This is my prize on parchment from the 6th grade. The kids broke it. My boy played with it, my grandson played with it, and they erased it. It wasn't the first prize - I think it was the second. But they had their way with it.
Me and my sister Julieta were the only Jewish girls in our high school. After my sister left, I was the only one. She got the school's first prize for eight years in a row. I only got the second or third prize in my class, never the first. I got the highest average at the admission exam, 9.66, and I graduated in the spring of 1940, with the highest average again, 8.80 - only a classmate of mine, Olguta Popescu, and I had it. [Ed. note: In the Romanian grades system, the maximum grade is 10, while the minimum grade for succeeding at an exam is 5.]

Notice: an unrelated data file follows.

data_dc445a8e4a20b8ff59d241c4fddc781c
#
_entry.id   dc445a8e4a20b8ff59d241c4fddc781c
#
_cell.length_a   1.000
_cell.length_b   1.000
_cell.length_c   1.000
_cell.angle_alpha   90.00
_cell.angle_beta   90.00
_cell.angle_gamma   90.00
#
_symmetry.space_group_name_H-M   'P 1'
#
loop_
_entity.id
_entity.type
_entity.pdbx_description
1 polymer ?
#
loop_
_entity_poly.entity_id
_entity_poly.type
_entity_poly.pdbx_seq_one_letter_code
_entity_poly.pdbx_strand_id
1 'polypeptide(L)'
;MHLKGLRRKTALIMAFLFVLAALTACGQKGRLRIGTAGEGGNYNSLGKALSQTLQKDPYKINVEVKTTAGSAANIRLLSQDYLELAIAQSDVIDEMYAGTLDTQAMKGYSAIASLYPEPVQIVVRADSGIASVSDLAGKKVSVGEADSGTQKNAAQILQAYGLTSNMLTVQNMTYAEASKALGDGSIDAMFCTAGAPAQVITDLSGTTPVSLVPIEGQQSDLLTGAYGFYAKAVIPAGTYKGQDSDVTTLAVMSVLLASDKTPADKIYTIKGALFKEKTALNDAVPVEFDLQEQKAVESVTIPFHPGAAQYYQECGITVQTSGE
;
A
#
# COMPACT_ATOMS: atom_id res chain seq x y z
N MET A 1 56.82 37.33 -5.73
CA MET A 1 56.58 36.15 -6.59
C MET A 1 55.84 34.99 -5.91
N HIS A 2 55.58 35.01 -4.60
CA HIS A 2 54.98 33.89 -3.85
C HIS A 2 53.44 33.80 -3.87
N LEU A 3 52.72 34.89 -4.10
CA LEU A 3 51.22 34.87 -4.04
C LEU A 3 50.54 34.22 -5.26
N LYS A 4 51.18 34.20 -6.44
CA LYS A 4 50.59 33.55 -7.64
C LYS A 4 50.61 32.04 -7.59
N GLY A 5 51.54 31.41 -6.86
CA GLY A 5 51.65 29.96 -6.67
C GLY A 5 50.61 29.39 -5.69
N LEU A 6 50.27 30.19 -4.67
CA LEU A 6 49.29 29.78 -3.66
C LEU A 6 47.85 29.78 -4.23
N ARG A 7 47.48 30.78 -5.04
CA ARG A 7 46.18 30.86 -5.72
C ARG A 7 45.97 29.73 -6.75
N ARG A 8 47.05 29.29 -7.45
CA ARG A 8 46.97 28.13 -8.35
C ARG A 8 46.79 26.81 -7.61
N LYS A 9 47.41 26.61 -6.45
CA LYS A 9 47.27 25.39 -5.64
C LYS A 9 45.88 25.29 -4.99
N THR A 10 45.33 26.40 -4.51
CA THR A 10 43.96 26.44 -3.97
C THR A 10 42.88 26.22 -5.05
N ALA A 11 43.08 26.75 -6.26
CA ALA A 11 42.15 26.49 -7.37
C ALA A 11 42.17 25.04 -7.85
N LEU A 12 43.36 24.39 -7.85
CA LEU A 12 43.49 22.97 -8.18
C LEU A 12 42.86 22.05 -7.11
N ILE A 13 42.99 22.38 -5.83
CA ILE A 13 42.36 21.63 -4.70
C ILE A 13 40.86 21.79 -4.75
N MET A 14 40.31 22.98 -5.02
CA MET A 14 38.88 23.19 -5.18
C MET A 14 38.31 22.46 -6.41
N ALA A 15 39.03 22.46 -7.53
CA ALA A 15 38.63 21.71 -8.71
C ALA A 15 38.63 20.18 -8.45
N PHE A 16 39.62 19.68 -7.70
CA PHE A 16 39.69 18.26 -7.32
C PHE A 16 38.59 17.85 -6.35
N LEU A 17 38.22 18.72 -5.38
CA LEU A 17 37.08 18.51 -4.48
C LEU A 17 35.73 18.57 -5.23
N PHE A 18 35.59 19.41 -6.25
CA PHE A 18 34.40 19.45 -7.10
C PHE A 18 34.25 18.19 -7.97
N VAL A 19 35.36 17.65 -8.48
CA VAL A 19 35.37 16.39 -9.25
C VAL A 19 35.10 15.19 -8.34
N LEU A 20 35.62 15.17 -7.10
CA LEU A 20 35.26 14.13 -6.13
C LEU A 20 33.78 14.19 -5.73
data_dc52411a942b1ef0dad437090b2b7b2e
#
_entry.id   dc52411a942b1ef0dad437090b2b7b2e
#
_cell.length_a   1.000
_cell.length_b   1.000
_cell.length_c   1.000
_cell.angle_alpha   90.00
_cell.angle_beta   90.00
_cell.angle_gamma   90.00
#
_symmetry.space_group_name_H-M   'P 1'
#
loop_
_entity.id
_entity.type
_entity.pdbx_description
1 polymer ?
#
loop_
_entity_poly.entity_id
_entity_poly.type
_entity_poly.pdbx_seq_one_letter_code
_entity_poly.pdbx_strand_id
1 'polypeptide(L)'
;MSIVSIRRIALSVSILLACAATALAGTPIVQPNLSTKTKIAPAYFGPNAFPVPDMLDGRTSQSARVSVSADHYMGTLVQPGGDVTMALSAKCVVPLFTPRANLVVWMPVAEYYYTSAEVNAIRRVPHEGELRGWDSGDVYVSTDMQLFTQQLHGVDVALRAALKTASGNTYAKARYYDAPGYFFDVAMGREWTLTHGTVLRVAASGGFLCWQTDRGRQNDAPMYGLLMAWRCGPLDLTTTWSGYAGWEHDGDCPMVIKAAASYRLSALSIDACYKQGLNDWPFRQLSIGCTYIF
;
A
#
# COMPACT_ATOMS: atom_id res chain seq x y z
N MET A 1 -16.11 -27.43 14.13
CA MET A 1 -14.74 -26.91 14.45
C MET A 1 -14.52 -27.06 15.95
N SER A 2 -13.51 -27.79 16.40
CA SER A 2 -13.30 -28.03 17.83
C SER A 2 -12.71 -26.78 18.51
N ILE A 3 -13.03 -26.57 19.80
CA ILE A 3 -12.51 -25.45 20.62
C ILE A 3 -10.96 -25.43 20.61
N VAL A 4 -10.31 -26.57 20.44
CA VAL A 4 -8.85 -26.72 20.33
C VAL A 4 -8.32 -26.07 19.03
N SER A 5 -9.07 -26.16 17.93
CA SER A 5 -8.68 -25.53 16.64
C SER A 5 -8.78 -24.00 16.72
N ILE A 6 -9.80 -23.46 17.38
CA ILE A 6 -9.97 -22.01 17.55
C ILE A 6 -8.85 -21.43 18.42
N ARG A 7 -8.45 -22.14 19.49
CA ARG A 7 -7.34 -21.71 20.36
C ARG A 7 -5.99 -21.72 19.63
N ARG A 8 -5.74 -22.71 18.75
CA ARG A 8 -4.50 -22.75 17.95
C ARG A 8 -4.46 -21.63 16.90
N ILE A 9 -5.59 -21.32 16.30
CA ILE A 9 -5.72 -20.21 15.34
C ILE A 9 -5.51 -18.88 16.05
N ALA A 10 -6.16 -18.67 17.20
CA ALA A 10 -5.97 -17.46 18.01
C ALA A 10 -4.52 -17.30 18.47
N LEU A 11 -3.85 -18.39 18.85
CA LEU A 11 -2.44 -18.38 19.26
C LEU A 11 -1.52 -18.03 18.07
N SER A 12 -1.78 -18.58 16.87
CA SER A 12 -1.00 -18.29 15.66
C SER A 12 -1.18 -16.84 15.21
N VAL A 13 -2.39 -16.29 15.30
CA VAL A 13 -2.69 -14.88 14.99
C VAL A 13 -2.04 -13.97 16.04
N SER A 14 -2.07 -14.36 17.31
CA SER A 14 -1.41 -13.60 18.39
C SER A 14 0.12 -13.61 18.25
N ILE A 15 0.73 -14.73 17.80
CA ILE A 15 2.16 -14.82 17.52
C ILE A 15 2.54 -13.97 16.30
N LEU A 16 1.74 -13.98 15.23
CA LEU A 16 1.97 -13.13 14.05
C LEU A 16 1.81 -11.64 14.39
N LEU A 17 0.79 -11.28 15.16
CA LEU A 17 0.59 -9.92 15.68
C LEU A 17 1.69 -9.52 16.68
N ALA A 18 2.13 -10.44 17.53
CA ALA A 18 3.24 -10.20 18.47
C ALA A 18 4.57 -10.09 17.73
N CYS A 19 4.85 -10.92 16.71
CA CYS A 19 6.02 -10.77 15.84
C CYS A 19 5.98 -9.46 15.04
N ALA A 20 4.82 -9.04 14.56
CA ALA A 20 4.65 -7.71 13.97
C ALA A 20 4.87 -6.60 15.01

Then I went to the Jewish school in Bucharest, we all, from the family, came to Bucharest because of the Legionaries. There I studied for four years, from the age of 15 to the age of 18. I got a prize - this one that yo can see, and I still have it. So I first studied for four years in Ramnicu Valcea, I graduated there, then I went to secondary school at the Jewish High School in Bucharest, between 1940 and 1944. Our graduation certificate was worthless, as the State didn't recognize it. But the high school was approved by the State, and you can imagine the kind of money contributed by the [Jewish] Community to the Legionary State for all those children. I was always a good student.
I finished high school and I passed the graduation exam [in 1944]. It was during the bombings. My results weren't too bright - my average was 7.76 or so. To be honest, I hadn't studied too hard, because I knew that certificate didn't mean much. But I thought I'd pass the exam anyway. Shortly after, the truce of 23rd August came, and Jews were once again admitted to public schools.